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8th Combined Meeting Of Orthopaedic Research Societies (CORS)


Summary Statement

Demineralised bone matrix augmented tendon-bone fixations in the animal model show less scar tissue and an enthesis morphology closer to the physiologic one which may lead to a more resistant repair construct.


Rotator cuff repair is one of the most common operative procedures in the shoulder. Yet despite its prevalence recurrent tear rates of up to 94% have been reported in the literature. High failure rates have been associated with tendon detachment from bone at the tendon – bone interface. Exogenous agents as biological strategies to augment tendon – bone healing in the shoulder represent a new area of focus to improve patient outcomes. Demineralised bone matrix (DBM) contains matrix bound proteins, exposed through acid demineralization step of DBM manufacture, and has long been recognised for its osteoinductive and osteoconductive properties. We hypothesised that DBM administered to the bone bed prior to the reattachment of the tendon, will upregulate healing and result in enhanced tissue morphology that more closely resembles that of a normal enthesis. An established ovine transosseous equivalent rotator cuff model was used.


Following ethics approval, 10 adult wethers (18 months) were randomly allocated to control, n=4 (without DBM) or DBM, n=6 (DBM administered to bone bed) groups. The infraspinatus tendon was detached from its insertion and repaired in a transosseous equivalent fashion using PEEK suture anchors. In treatment animals 0.25cc of ovine DBM, previously prepared using a modified Urist protocol, was injected into two drill holes within the bony tendon footprint. Animals were culled at 4 weeks following surgery and processed for tissue histology and microcomputed tomography (μCT) endpoints.


No infection or tendon detachment following repair was noted in either group. 3D reconstructed images of μCT scans verified correct DBM and suture anchor placement. Histological images demonstrated distinct differences in tissue morphology between the two groups; however there was no evidence of the four – zoned structure characteristic of a healthy tendon bone insertion, in any specimens. In the control group specimens, the tendon midsubstance was highly disorganised with randomly arranged collagen fibres and diminutive areas of fibrocartilage. In the treatment group, large regions between tendon and bone were occupied by fibrocartilage. Within the fibrocartilage region, insertional collagen fibres appeared organised and chondrocytes were orientated in the direction of the insertional collagen fibres. Organised collagen fibre orientation within the tendon midsubstance was observed, though this was not consistent throughout all the specimens. DBM particles were resorbed and trabecular bone occupied the DBM holes. The PEEK anchors were all in direct contact with the ongrowing bone indicating good quality integration and fixation.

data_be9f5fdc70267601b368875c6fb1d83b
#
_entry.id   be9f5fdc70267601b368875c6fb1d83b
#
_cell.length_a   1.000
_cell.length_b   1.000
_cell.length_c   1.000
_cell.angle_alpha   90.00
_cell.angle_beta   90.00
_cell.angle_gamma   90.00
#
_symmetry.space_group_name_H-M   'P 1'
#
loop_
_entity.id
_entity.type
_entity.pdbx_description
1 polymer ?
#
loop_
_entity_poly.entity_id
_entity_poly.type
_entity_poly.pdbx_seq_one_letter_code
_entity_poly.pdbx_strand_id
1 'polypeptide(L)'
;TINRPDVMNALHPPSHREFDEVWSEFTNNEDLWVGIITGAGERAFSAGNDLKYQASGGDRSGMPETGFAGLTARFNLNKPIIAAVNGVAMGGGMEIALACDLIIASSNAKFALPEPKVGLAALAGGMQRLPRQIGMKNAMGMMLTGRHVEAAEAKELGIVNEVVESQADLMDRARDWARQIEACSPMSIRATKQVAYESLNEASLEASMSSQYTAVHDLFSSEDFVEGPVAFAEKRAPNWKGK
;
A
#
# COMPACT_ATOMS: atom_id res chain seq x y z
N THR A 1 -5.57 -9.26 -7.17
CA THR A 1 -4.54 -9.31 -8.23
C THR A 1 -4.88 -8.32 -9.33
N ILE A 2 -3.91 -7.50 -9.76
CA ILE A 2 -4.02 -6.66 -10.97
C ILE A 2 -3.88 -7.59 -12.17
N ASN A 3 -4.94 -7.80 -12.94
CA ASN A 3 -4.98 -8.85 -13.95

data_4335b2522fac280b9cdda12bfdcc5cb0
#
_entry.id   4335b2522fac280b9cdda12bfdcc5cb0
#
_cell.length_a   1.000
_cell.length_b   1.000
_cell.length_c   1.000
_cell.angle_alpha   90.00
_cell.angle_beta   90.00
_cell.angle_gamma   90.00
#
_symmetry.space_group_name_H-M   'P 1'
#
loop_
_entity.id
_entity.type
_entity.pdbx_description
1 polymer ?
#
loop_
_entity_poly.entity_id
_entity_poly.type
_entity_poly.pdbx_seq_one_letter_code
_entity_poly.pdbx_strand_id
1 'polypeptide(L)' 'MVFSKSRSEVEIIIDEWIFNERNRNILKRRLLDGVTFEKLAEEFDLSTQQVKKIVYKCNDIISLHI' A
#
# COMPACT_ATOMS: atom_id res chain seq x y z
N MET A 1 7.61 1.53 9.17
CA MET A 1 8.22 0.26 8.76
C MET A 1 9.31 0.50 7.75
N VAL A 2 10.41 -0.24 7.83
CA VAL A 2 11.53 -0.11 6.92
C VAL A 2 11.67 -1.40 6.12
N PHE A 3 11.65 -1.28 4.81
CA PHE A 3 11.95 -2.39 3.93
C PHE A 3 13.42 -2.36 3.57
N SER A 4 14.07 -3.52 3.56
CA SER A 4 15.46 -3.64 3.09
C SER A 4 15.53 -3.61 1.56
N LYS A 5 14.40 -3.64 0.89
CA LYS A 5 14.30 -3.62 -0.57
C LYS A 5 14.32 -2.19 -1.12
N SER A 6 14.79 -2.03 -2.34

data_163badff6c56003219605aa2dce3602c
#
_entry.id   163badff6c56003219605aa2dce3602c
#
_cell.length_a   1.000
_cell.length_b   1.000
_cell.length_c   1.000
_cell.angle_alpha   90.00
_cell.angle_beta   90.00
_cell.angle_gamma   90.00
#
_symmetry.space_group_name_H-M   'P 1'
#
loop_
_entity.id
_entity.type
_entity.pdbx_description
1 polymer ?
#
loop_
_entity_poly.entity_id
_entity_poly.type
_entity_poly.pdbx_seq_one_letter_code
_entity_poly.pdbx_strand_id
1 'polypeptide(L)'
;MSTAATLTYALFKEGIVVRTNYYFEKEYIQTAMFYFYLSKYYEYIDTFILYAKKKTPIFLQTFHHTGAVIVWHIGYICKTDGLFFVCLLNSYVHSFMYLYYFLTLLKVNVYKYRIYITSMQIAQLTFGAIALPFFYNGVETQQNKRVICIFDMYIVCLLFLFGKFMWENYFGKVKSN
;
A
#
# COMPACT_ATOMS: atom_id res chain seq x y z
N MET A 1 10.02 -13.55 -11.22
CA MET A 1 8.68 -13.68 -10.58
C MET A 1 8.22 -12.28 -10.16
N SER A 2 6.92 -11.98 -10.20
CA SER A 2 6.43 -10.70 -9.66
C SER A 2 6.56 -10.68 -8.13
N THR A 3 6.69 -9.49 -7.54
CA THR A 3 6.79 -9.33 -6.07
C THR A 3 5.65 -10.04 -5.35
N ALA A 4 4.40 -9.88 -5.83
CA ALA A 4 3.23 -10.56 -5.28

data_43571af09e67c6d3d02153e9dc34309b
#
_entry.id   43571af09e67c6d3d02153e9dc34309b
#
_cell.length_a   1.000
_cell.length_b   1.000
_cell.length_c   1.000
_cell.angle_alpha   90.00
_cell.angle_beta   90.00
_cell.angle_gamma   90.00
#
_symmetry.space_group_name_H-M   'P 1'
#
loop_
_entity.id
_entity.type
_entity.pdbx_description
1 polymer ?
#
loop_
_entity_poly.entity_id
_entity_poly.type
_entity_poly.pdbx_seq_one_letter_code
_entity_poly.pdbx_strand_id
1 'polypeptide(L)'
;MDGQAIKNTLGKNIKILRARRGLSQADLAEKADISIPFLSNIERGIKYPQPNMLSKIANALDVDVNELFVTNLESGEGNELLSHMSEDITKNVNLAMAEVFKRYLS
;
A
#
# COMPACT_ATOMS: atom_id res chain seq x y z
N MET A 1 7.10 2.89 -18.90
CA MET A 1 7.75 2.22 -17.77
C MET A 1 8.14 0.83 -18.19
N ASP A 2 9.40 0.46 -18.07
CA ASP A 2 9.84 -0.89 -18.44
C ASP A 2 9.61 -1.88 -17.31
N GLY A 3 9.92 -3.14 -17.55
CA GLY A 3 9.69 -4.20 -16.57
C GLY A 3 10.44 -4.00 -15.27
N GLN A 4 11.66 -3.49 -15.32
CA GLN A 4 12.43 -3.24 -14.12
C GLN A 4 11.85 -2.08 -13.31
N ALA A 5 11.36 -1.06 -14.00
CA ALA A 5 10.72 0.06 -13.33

This study showed that DBM augmented tendon to bone repair leads to an upregulated cellular activity resulting in increased amounts of fibrocartilage between the repaired tendon and underlying bone. The upshot of this is an improved tissue organization which more closely resembles the morphology of the normal enthesis. Introduction of osteoinductive DBM at the tendon – bone interface during surgery may reduce failure rates associated with rotator cuff repair and improve clinical outcomes.